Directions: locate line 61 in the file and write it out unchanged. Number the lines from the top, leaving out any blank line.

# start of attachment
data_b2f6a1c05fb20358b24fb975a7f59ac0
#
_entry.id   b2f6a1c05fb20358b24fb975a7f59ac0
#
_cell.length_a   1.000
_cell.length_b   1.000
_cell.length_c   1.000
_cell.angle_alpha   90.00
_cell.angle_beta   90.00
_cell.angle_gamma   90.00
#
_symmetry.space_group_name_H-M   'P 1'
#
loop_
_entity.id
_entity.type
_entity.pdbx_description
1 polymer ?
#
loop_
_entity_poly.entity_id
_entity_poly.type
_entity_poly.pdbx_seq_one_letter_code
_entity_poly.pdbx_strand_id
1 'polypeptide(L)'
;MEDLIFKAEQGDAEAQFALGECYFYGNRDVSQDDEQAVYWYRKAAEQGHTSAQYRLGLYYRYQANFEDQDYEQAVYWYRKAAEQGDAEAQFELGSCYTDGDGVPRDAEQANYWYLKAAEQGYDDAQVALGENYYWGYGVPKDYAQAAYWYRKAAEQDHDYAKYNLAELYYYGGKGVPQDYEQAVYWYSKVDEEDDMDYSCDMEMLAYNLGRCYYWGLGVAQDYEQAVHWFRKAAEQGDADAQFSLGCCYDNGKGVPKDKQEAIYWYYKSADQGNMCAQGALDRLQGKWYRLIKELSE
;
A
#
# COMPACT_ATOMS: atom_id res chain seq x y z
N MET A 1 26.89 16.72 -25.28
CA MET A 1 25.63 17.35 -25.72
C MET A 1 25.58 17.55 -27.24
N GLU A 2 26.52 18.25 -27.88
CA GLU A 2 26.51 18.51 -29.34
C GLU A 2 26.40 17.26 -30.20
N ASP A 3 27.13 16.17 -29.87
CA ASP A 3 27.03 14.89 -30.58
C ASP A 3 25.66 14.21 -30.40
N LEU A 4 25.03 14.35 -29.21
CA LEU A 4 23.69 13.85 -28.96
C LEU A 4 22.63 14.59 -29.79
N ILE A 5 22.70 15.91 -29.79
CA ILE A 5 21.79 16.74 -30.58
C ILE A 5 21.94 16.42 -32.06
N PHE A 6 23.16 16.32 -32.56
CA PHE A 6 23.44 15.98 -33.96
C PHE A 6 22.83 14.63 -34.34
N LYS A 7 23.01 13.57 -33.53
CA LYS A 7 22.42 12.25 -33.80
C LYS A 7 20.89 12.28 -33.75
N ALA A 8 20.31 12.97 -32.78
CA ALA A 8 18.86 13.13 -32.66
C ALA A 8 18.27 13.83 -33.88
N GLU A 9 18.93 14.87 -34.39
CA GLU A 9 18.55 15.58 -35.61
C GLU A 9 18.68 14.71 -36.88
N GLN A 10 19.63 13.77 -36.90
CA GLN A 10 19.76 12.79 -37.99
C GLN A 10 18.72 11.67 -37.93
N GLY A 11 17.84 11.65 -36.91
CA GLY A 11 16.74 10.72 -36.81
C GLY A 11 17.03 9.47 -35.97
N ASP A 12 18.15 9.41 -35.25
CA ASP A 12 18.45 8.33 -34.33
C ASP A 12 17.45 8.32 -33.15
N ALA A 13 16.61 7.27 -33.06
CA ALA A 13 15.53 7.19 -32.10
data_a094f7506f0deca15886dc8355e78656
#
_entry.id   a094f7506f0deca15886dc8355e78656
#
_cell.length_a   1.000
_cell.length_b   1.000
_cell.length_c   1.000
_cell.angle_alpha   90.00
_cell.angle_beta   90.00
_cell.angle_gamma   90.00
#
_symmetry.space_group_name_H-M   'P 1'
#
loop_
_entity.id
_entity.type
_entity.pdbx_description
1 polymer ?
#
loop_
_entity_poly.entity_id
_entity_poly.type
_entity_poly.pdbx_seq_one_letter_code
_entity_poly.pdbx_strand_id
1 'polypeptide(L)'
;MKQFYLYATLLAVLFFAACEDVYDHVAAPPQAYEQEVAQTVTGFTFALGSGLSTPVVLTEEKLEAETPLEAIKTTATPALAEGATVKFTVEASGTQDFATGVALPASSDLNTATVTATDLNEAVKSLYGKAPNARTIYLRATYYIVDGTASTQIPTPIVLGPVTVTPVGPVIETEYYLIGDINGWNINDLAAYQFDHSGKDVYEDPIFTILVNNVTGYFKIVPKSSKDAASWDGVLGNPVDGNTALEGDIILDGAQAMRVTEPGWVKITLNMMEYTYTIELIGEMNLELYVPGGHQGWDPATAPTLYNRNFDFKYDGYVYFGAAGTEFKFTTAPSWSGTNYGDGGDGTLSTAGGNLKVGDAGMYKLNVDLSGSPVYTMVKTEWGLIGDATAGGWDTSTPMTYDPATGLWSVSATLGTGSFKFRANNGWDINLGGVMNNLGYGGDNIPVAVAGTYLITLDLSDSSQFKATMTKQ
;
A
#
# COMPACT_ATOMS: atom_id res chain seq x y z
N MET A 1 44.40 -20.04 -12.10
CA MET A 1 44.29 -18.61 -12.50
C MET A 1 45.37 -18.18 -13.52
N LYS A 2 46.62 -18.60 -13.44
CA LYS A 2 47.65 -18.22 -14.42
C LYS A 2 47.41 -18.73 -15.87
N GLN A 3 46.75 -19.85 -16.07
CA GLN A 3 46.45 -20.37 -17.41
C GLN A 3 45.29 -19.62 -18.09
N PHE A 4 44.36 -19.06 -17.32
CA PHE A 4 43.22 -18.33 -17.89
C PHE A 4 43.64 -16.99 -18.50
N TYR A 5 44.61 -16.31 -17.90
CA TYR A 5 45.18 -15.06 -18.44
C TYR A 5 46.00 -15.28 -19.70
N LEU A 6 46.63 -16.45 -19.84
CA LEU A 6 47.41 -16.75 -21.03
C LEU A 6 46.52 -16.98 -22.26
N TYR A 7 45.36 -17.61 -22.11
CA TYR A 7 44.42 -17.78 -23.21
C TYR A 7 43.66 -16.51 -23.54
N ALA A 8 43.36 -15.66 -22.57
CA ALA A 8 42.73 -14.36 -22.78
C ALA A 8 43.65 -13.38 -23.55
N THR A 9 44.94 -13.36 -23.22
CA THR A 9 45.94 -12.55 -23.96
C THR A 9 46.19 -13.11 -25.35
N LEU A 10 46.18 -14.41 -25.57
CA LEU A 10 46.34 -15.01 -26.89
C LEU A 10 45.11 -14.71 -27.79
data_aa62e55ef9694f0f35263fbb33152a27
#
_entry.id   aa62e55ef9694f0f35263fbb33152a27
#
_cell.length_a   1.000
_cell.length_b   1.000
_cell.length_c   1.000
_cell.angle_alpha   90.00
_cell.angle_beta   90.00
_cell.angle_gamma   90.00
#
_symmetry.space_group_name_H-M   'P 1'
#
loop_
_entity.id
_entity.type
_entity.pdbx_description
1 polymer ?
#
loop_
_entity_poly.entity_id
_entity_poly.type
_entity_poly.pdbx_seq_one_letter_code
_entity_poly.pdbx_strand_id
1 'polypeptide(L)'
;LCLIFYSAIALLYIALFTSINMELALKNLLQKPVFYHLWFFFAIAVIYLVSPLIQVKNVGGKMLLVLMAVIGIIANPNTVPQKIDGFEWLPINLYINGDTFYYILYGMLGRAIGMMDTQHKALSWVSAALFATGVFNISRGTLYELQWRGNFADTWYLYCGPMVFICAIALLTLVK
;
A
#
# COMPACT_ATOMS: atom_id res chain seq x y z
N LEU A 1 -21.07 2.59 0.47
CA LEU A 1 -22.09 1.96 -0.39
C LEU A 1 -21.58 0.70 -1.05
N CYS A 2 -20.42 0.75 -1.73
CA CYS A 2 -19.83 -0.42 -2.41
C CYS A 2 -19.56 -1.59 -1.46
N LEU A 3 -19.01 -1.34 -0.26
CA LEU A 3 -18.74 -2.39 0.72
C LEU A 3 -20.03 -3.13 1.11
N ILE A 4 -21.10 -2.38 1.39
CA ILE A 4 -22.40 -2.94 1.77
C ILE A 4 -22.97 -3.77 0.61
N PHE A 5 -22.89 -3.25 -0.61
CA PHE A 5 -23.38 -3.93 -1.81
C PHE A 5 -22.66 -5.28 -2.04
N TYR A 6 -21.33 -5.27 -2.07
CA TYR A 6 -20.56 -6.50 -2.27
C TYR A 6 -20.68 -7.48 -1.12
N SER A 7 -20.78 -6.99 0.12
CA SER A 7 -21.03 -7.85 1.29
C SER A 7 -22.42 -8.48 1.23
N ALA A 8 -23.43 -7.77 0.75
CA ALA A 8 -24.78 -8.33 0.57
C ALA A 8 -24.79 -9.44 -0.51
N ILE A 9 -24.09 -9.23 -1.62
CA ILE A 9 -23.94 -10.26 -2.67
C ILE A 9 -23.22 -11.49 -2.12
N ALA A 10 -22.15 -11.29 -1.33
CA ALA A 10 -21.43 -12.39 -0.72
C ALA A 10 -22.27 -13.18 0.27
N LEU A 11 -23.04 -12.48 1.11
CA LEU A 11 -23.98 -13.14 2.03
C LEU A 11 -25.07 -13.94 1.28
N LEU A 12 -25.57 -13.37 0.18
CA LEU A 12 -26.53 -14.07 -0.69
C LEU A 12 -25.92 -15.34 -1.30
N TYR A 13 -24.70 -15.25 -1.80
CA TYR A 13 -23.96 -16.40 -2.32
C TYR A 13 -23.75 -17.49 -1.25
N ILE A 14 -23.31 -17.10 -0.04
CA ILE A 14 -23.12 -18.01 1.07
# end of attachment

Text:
N GLY A 11 17.84 11.65 -36.91